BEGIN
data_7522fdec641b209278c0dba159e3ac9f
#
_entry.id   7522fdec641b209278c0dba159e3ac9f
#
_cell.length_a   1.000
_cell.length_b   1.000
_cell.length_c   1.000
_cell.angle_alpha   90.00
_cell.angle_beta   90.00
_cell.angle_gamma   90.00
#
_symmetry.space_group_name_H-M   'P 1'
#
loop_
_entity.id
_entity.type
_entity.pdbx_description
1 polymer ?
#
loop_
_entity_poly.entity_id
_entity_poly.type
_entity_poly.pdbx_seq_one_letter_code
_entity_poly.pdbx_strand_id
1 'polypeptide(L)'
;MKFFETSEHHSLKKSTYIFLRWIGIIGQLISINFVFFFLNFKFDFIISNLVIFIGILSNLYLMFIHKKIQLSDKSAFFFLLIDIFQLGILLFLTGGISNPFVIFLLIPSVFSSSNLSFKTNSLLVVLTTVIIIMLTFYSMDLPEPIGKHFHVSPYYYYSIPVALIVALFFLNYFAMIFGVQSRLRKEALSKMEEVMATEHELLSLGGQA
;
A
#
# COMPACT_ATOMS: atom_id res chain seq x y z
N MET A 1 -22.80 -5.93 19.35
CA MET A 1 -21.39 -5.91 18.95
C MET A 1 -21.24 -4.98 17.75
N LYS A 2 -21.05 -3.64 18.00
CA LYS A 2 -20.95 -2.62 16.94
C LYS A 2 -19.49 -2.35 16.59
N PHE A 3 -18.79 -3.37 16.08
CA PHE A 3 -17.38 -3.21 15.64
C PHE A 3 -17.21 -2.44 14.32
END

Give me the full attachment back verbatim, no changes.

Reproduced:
data_7522fdec641b209278c0dba159e3ac9f
#
_entry.id   7522fdec641b209278c0dba159e3ac9f
#
_cell.length_a   1.000
_cell.length_b   1.000
_cell.length_c   1.000
_cell.angle_alpha   90.00
_cell.angle_beta   90.00
_cell.angle_gamma   90.00
#
_symmetry.space_group_name_H-M   'P 1'
#
loop_
_entity.id
_entity.type
_entity.pdbx_description
1 polymer ?
#
loop_
_entity_poly.entity_id
_entity_poly.type
_entity_poly.pdbx_seq_one_letter_code
_entity_poly.pdbx_strand_id
1 'polypeptide(L)'
;MKFFETSEHHSLKKSTYIFLRWIGIIGQLISINFVFFFLNFKFDFIISNLVIFIGILSNLYLMFIHKKIQLSDKSAFFFLLIDIFQLGILLFLTGGISNPFVIFLLIPSVFSSSNLSFKTNSLLVVLTTVIIIMLTFYSMDLPEPIGKHFHVSPYYYYSIPVALIVALFFLNYFAMIFGVQSRLRKEALSKMEEVMATEHELLSLGGQA
;
A
#
# COMPACT_ATOMS: atom_id res chain seq x y z
N MET A 1 -22.80 -5.93 19.35
CA MET A 1 -21.39 -5.91 18.95
C MET A 1 -21.24 -4.98 17.75
N LYS A 2 -21.05 -3.64 18.00
CA LYS A 2 -20.95 -2.62 16.94
C LYS A 2 -19.49 -2.35 16.59
N PHE A 3 -18.79 -3.37 16.08
CA PHE A 3 -17.38 -3.21 15.64
C PHE A 3 -17.21 -2.44 14.32